by Jesse Bussard
As a kid I enjoyed many a summer working side by side with my grandfather on the farm. Through his guidance I developed an appreciation for livestock and agriculture and a strong work ethic. My parents weren’t able to afford a farm of our own until I was older, so it was up to my grandfather to give me the farm experience I so loved and needed. I continue to value every minute of those experiences and hope that one day I can do the same for my own children.
The Department of Labor (DOL) recently proposed new child labor regulations that would put a stop to memories like mine and have serious implications for the future of agriculture’s youth. The proposed rule, which just closed for comment on December 1st, would place new limits on the work of “hired farm workers” under the age of 16, and in some cases 18. These new rules have the potential to impact many horse farms, ranches, and auctions that employ young people to work with horses or other livestock. One exemption in the rule applies to young people working on farms and ranches owned or operated by their parents.
The current law prohibits youth under age 16 from working in most occupations. However, the Fair Labors Standard Act of 1938, the basis for all child labor laws, allows for exemption of youth under age 16 to work on farms and ranches. This exemption was originally put in place because of the integral role that many youth play on the farm.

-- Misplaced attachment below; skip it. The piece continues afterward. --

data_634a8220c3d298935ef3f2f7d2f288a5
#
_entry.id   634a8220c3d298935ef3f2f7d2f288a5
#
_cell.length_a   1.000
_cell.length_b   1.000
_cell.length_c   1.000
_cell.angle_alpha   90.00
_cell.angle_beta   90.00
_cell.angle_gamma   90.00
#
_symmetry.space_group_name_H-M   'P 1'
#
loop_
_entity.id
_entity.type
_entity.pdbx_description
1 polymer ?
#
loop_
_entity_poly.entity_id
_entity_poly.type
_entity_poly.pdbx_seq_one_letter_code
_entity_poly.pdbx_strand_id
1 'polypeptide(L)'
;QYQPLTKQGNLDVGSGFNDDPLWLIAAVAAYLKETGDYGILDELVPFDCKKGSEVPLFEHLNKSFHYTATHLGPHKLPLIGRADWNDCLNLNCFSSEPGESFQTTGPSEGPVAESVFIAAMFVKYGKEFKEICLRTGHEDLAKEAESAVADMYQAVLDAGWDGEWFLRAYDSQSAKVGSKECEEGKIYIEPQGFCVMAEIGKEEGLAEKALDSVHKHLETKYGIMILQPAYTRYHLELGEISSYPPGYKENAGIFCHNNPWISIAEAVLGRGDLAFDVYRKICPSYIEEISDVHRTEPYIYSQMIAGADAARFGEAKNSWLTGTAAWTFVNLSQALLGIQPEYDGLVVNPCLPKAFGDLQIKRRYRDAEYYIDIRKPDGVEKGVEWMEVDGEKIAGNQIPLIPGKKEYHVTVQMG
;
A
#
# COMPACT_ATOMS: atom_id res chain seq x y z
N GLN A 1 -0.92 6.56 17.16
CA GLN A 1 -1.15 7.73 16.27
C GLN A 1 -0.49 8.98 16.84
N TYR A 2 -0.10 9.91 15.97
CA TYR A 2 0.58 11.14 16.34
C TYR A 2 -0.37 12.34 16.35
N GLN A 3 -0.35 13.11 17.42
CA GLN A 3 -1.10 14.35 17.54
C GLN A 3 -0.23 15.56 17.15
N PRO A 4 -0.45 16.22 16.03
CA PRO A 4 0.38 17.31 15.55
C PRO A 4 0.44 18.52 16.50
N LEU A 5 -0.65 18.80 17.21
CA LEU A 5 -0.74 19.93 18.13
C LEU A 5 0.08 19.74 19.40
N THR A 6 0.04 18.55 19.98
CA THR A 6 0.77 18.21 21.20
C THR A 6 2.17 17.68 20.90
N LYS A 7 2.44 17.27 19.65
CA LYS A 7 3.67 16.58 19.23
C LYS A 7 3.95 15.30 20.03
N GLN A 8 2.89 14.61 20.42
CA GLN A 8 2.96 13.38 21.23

Under the proposed rules, activities such as running a lawnmower, clipping a show steer, or putting up hay bales for the neighbor would be out of the question. The DOL even goes on to state that youth under age 16 lack the ‘cognitive ability’ to herd animals on horseback. I don’t know about you, but I know some farm kids that have more sense about running equipment and handling stock than some on-rural folks have driving on our nation’s highways.
Animal husbandry practices such as branding, breeding, dehorning, vaccinations, castration, and even treating sick or injured animals would also be off limits for youth. This includes horses, with a special emphasis on breeding stallions. Basically DOL believes that working around livestock is too dangerous for anyone under 16. Sadly, this could great impact our nation’s 4-H and FFA programs as well as numerous equine programs?
Though the proposed rules only applied to hired, paid young workers, the issue of parental exemption isn’t so clean cut. If farms and ranches are owned as a partnership, even with other family members, or operated as a LLC, the parent exemption is not applicable.
The DOL clearly lacks an understanding of the reality of the traditions of agriculture. If these new rules become law many youth will be denied the opportunity to develop the sense of personal responsibility and work ethic that many of us in older generations can attribute to the experiences we gained working on farms and ranches as a kid.
The fact is DOL is inconsiderate of the value that these experiences hold for our youth. Let’s hope that DOL will take the many comments submitted by those involved in agriculture to heart and not allow these proposed rules to see the light of day.